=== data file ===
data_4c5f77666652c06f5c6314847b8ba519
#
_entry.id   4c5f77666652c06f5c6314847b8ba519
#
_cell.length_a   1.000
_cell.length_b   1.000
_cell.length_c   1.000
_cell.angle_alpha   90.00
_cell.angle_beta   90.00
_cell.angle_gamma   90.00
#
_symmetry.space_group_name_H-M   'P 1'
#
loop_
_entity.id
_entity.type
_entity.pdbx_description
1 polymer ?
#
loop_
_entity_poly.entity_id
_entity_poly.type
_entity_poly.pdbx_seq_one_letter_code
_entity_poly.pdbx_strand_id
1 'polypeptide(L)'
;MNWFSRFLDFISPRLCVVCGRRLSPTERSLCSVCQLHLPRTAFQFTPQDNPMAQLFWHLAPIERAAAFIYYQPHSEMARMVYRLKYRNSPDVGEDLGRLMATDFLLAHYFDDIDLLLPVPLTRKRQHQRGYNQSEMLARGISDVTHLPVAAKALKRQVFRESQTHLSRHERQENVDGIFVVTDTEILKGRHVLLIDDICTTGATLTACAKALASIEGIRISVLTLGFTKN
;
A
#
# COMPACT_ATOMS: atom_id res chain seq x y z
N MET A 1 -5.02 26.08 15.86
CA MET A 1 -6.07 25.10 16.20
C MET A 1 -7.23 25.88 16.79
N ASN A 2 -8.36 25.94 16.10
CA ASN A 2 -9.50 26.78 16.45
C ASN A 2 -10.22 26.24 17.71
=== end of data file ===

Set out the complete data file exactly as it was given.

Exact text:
data_4c5f77666652c06f5c6314847b8ba519
#
_entry.id   4c5f77666652c06f5c6314847b8ba519
#
_cell.length_a   1.000
_cell.length_b   1.000
_cell.length_c   1.000
_cell.angle_alpha   90.00
_cell.angle_beta   90.00
_cell.angle_gamma   90.00
#
_symmetry.space_group_name_H-M   'P 1'
#
loop_
_entity.id
_entity.type
_entity.pdbx_description
1 polymer ?
#
loop_
_entity_poly.entity_id
_entity_poly.type
_entity_poly.pdbx_seq_one_letter_code
_entity_poly.pdbx_strand_id
1 'polypeptide(L)'
;MNWFSRFLDFISPRLCVVCGRRLSPTERSLCSVCQLHLPRTAFQFTPQDNPMAQLFWHLAPIERAAAFIYYQPHSEMARMVYRLKYRNSPDVGEDLGRLMATDFLLAHYFDDIDLLLPVPLTRKRQHQRGYNQSEMLARGISDVTHLPVAAKALKRQVFRESQTHLSRHERQENVDGIFVVTDTEILKGRHVLLIDDICTTGATLTACAKALASIEGIRISVLTLGFTKN
;
A
#
# COMPACT_ATOMS: atom_id res chain seq x y z
N MET A 1 -5.02 26.08 15.86
CA MET A 1 -6.07 25.10 16.20
C MET A 1 -7.23 25.88 16.79
N ASN A 2 -8.36 25.94 16.10
CA ASN A 2 -9.50 26.78 16.45
C ASN A 2 -10.22 26.24 17.71